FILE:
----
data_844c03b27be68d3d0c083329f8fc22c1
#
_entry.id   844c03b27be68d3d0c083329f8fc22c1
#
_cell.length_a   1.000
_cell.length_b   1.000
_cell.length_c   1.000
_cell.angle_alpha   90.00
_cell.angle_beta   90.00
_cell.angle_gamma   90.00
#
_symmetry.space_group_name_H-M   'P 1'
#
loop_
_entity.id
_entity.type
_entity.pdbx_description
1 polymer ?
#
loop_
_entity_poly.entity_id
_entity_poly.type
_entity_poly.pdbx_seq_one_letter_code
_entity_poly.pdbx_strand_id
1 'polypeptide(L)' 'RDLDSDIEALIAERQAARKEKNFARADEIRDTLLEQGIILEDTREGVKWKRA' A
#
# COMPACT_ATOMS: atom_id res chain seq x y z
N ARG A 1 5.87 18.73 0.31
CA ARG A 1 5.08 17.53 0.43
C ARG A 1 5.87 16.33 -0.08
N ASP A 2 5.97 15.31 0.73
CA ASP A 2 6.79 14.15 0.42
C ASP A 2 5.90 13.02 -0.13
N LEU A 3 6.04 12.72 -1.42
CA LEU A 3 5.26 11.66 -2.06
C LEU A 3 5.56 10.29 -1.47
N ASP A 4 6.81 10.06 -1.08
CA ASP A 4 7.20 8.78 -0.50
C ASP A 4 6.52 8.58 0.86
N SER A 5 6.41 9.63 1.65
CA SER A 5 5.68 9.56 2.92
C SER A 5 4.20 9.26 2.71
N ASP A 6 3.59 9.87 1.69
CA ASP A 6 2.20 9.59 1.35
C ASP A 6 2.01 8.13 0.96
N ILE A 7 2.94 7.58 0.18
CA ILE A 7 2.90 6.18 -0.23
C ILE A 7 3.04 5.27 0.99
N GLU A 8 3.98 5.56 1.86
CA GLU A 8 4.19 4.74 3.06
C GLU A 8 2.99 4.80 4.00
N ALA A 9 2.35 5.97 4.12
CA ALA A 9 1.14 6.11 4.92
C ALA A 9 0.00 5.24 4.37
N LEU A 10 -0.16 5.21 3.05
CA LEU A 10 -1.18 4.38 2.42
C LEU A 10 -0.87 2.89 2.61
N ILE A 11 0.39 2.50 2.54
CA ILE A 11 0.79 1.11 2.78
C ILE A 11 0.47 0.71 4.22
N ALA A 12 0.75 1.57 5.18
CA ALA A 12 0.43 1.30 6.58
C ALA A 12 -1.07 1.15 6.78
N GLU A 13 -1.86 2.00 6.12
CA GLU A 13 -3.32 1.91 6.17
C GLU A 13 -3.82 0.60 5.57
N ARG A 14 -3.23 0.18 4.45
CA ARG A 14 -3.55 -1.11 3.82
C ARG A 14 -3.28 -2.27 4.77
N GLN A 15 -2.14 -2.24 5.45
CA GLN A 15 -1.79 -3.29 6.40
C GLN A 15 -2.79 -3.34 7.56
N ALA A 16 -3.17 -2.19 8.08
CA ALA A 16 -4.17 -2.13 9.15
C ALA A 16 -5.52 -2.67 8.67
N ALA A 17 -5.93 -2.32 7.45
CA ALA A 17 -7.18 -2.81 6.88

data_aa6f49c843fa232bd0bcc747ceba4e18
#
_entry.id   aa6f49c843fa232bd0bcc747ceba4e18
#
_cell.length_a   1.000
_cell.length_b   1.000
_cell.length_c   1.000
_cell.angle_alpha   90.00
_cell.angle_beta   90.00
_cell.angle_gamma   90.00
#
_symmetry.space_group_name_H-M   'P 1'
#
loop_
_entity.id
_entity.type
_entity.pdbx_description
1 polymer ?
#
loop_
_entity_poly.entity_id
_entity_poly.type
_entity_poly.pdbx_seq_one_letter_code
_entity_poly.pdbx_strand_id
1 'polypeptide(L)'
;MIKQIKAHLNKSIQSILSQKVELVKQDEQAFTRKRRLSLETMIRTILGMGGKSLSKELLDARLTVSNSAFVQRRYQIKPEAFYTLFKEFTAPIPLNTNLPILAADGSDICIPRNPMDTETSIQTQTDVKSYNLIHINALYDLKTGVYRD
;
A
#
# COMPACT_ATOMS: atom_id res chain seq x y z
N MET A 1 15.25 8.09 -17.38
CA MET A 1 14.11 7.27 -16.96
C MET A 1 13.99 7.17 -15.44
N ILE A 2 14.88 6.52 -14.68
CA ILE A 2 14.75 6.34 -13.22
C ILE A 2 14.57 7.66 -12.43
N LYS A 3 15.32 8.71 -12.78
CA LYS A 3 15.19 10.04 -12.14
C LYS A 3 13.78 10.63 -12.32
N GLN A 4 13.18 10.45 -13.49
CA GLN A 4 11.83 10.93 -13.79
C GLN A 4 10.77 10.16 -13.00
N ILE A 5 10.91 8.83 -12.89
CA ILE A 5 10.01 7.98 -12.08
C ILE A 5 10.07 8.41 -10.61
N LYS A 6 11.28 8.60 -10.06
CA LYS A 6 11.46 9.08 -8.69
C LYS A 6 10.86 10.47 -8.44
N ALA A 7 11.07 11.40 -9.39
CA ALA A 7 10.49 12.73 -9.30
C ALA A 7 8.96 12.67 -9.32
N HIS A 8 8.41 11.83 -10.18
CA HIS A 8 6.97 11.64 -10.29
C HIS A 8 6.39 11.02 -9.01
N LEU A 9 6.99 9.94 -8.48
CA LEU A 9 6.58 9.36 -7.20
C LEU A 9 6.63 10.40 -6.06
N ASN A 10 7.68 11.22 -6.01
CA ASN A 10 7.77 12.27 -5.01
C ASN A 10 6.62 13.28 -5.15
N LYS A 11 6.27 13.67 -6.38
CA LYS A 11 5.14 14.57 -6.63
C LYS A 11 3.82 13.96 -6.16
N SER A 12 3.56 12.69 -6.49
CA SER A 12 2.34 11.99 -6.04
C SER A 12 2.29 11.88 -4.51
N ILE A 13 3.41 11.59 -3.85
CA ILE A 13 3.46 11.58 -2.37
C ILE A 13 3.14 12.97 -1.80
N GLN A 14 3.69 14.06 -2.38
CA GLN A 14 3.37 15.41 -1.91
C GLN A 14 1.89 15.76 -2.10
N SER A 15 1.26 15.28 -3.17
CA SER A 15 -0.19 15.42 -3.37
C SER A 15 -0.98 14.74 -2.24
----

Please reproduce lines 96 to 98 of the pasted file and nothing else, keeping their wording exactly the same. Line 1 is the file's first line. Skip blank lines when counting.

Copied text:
#
loop_
_entity_poly.entity_id